The Best Anesthesia for The Lower Molars

Anesthesia for lower molars

Dentists will learn a lot of techniques as their careers progress, and the internet certainly helps. One of the most challenging tasks a dental practitioner will face is finding a good anesthesia for the lower molars which works consistently well. Most are taught to apply IANB, or inferior alveolar nerve block, only to have the patient still experience pain, requiring the dentist to apply more. However, there are always alternatives available.

Alternatives to IANB

Some dentists have experimented with an intra-osseous method referred to as X-tip. It involves a contraption which allows the dentist to open a hole in gingiva and the cortical plate with a needle that is attached to a hand piece with slow speed. Although it is effective, the downside is that it can be a bit traumatic to the patient and even dentists. It requires good aim and not striking the root.

Another option is PDL, or periodontal ligament injection. Many dentists consider this technique to be a last resort option, since by the time you start it; the patient is typically quite weary and rapidly losing their confidence. However, of all the methods available, PDL shows tremendous promise, and there are a number of reasons why.

Why PDL Should Be Considered First

Dentists who want to perform procedures faster and more efficiently will often experiment with various methods and tools. One which has been developed over the years is the usage of PDL regularly on lower molars as the main method for distributing anesthesia. Other dentists have tried it and have reported being surprised at its effectiveness. Most will modify the procedure to one degree or another, but when done correctly it is far more efficient than IANB. In fact, PDL has proven so effective that once becoming accustomed to it many dentists will abandon IANB completely.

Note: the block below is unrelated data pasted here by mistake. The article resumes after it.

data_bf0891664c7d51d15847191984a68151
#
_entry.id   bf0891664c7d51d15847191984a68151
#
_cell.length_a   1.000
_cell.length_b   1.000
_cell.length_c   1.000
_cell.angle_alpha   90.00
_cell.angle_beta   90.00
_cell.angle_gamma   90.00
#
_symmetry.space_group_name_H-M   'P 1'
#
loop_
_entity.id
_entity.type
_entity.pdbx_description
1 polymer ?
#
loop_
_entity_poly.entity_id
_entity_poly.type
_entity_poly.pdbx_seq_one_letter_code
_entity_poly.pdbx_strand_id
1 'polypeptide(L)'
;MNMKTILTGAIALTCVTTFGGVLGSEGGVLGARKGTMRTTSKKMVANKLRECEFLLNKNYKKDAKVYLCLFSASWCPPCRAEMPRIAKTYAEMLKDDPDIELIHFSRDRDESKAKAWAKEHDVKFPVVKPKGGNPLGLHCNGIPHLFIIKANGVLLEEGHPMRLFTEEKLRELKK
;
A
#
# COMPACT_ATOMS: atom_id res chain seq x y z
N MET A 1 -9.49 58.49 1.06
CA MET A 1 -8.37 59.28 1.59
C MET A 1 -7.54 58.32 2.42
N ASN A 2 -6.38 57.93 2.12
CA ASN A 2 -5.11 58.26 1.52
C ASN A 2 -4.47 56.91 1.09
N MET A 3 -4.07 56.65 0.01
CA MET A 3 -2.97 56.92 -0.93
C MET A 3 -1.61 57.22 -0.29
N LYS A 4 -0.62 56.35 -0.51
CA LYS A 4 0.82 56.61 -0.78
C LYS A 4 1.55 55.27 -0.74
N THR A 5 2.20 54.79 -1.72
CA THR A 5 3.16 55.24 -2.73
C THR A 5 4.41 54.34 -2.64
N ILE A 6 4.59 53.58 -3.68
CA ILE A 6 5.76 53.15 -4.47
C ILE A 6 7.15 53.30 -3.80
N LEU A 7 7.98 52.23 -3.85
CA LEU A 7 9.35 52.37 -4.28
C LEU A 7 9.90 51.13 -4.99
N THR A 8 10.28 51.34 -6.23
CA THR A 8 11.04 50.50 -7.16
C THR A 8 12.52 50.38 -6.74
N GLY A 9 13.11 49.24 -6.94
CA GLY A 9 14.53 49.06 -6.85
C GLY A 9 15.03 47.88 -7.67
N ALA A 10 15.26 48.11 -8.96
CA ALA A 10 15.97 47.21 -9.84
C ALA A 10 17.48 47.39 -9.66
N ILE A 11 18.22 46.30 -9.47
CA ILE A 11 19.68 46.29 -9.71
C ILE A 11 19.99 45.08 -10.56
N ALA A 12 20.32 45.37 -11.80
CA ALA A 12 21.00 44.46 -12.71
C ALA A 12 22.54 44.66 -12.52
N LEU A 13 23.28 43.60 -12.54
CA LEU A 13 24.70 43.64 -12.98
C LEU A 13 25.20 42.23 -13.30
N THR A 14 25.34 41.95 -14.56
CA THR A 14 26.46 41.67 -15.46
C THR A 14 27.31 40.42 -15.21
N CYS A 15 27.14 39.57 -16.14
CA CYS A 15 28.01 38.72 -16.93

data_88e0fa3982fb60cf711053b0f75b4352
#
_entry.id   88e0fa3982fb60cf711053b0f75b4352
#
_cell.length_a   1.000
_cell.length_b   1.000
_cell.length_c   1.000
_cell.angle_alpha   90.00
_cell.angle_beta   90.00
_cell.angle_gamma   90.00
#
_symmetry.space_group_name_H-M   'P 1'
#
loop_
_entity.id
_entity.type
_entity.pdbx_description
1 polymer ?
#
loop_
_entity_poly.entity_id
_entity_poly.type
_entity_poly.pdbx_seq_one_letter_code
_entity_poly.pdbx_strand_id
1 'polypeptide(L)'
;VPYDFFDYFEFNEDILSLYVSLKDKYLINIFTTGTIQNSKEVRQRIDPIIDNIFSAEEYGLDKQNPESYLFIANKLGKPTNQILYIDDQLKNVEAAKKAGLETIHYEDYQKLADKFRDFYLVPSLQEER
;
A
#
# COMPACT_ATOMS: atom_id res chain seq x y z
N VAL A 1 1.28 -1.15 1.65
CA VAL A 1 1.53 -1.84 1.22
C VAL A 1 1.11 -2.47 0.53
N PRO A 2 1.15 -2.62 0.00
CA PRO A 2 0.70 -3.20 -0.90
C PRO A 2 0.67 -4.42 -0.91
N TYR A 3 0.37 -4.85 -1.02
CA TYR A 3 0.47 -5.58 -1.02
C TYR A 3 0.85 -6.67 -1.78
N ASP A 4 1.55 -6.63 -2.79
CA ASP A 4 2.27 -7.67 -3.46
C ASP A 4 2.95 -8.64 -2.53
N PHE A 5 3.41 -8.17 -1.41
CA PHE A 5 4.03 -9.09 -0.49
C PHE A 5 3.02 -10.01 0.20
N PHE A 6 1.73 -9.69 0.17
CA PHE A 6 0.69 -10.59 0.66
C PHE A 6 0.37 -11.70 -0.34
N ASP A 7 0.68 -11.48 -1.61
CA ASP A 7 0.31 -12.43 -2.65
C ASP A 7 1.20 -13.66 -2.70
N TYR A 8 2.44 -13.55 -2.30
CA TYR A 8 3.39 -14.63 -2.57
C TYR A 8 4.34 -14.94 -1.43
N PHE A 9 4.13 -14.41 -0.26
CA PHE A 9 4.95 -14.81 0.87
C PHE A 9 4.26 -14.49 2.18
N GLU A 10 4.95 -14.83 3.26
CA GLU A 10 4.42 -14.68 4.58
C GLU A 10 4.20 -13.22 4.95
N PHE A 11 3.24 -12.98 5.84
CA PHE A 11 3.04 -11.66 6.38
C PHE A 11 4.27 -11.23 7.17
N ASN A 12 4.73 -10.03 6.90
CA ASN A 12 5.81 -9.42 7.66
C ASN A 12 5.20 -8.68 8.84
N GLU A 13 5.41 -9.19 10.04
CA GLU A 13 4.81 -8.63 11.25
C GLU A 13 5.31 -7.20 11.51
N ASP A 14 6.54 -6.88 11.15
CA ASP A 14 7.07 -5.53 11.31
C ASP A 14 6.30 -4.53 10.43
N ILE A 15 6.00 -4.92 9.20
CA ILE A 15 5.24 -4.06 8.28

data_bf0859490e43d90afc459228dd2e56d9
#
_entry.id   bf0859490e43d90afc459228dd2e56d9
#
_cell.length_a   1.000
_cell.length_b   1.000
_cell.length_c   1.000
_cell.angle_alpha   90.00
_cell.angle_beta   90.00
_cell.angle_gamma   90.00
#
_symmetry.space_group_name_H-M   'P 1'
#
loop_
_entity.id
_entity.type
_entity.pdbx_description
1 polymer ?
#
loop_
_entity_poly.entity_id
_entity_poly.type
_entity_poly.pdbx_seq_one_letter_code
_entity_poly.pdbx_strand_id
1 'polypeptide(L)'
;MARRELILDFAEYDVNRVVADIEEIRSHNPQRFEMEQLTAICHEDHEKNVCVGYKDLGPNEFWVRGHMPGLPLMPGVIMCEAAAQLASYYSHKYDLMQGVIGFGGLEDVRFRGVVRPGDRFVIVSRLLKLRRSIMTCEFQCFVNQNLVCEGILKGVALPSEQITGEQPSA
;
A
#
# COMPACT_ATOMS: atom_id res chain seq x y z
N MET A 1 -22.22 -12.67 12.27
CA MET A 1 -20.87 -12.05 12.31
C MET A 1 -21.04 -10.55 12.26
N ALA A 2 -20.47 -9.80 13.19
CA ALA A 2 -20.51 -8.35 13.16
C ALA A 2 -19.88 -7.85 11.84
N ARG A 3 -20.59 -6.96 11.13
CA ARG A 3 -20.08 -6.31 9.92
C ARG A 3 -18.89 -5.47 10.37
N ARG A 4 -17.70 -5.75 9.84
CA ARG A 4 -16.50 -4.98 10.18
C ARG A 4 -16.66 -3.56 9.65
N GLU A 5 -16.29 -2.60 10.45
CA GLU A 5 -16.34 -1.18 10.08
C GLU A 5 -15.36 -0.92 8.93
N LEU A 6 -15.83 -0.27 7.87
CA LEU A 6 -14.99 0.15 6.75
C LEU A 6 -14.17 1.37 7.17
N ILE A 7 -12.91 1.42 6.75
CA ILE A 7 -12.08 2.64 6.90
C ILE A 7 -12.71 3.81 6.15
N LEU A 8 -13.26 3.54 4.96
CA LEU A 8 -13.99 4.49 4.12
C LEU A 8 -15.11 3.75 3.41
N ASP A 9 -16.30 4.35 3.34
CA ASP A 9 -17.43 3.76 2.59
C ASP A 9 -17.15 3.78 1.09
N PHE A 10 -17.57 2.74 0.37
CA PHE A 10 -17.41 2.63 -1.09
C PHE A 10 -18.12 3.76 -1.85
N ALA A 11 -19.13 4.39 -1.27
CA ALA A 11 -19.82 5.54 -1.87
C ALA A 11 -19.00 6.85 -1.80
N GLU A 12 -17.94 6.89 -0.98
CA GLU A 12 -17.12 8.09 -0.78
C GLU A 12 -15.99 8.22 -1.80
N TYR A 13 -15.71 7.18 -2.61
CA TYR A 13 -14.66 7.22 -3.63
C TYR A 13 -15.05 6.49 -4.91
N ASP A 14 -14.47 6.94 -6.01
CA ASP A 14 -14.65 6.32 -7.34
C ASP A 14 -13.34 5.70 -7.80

The reason for this is because PDL will get the patient’s lower molars exceptionally numb, rapidly. It is reliable, and a real boost of confidence for patients. They will be able to relax, assured that they won’t feel anything, which then allows the dentist to do his or her best work as they don’t have to worry about the jumps and flinches which are associated with sudden, unexpected pain.

How PDL Should Be Done

PDL can be broken down into six steps, which are the topical application of the anesthetic, secondary anesthetic, syringe (PDL), regular syringe, short needle (thirty gauge) and then another needle which is extra short (thirty gauge). The topical anesthetic should be high in quality and the tissue should be dried. The best secondary anesthetic is Articaine (also known as Septocaine). It is absolutely essential to use a PDL syringe, since it will provide superior leverage and hand control. These syringes are pricey, but as with many things in life that are, they are worth every penny, as they will make the operation much predictable, relaxing and straightforward.

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